The relationship between perceived parental attachment, ego development and individuation in a non-clinical adolescent population

Karen L Tieman, Pace University


The present investigation examined the relationship between adolescents' attachment to their parents, ego development, individuation, and depressive and counter depressive symptomatology. It was hypothesized that positive attachment would correspond to greater progress toward individuation, less depressive and counterdepressive defenses, and that there would be a curvilinear relationship between attachment and ego development. Dimensions of attachment measured by the Inventory of Parent and Peer Attachment included those of parental trust, communication, and alienation. Individuation, as well as three types of depression and three types of behavior related to counterdepressive styles, were measured by the Pace Profile of Adolescent Depression and Individuation. Ego development was measured by Jane Loevinger's Washington University Sentence Completion Test. The sample was comprised of 263 adolescents, 118 males and 145 females, attending a Northern Westchester high school, ranging in age from 14 to 18 years old. Contrast analyses and correlational analyses demonstrated that there were no significant findings for hypotheses predicting a significant relationship between perceived attachment to mother or father and ego development stage. Follow up exploratory analyses examining gender interaction effects also yielded largely insignificant results, but for a significant relationship between ego development and alienation from the mother. For male adolescents, a significant relationship between ego development and attachment to the mother was found. Correlational analyses demonstrated that there was a significant and positive relationship between attachment to parents and individuation (defined as PADI scales III and IV). High scores on the three scales of the PADI measuring types of depression (defined as PADI scales I, II, and VIII) and three scales measuring counterdepressive defenses (defined as PADI scales V, VI, and VII) to the individuation process were negatively related to attachment to mother and father for both the males and females. Multiple regression demonstrated that higher attachment to both parents combined to predict a statistically significant degree of the variance in individuation and that attachment to the mother was more highly predictive of successful individuation than attachment to father. Among the dimensions of attachment, trust was more predictive of individuation than were communication or alienation. Results of this study should prove useful to psychologists, teachers, and others concerned with adolescents for whom failure of individuation and concomitant depressive anxieties and defenses against them impact their self-esteem and often their ability to cope effectively with stage specific demands.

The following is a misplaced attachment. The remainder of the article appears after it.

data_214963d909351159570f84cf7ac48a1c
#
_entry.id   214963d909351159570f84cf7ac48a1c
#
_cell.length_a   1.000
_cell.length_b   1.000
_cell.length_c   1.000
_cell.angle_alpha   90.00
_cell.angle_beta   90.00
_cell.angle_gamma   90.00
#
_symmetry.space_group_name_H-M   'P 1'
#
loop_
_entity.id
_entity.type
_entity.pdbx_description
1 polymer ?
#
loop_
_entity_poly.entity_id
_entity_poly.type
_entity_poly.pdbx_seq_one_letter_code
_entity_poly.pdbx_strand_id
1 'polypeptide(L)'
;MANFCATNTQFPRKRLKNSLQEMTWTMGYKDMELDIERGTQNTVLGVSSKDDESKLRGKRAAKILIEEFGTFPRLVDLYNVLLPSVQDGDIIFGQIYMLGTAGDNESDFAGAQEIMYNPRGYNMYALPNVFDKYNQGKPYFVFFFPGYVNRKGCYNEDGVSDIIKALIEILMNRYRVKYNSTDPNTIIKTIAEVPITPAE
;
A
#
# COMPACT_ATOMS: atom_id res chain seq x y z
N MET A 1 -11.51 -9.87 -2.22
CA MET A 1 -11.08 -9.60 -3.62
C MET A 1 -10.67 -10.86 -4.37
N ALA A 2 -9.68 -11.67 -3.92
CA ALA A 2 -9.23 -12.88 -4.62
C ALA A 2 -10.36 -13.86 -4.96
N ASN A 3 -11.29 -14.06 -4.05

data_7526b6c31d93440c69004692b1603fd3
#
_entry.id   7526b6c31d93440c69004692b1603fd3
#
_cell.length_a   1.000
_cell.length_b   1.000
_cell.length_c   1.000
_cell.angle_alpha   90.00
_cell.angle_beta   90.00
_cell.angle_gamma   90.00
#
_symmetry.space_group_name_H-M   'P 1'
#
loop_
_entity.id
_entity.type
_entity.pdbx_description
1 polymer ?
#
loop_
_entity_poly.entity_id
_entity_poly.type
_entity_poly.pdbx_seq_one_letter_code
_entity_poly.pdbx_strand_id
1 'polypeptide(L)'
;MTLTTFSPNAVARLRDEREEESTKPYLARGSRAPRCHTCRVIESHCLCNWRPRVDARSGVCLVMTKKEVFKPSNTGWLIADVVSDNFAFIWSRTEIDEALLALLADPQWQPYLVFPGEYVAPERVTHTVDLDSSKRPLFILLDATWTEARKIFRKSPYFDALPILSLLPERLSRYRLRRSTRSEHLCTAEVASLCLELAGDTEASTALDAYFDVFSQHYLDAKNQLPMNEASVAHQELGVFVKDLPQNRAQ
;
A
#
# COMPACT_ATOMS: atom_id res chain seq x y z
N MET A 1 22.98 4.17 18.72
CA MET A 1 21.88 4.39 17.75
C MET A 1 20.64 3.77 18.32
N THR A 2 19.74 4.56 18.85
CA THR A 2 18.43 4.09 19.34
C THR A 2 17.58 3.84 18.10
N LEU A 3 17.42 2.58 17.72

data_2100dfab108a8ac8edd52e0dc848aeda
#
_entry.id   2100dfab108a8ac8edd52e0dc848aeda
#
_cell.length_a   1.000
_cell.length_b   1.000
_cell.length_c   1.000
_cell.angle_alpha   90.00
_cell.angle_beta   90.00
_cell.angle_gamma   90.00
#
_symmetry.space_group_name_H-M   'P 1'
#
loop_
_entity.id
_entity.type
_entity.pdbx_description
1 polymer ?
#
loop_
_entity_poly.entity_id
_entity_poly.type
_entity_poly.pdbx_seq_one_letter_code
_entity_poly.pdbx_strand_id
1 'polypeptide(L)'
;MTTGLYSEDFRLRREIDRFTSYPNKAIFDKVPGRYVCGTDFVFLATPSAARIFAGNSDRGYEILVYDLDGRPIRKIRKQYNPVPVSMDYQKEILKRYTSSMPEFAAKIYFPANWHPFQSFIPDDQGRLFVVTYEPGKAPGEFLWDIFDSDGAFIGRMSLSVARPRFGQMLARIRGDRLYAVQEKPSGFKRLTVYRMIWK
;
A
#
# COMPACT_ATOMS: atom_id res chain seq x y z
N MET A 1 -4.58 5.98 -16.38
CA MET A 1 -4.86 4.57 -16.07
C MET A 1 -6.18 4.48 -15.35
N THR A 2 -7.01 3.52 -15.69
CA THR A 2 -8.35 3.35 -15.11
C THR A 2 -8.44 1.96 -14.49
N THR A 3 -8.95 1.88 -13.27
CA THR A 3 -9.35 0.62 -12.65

Subject Area

Developmental psychology|Social psychology

Recommended Citation

Tieman, Karen L, "The relationship between perceived parental attachment, ego development and individuation in a non-clinical adolescent population" (2004). ETD Collection for Pace University. AAI3138870.



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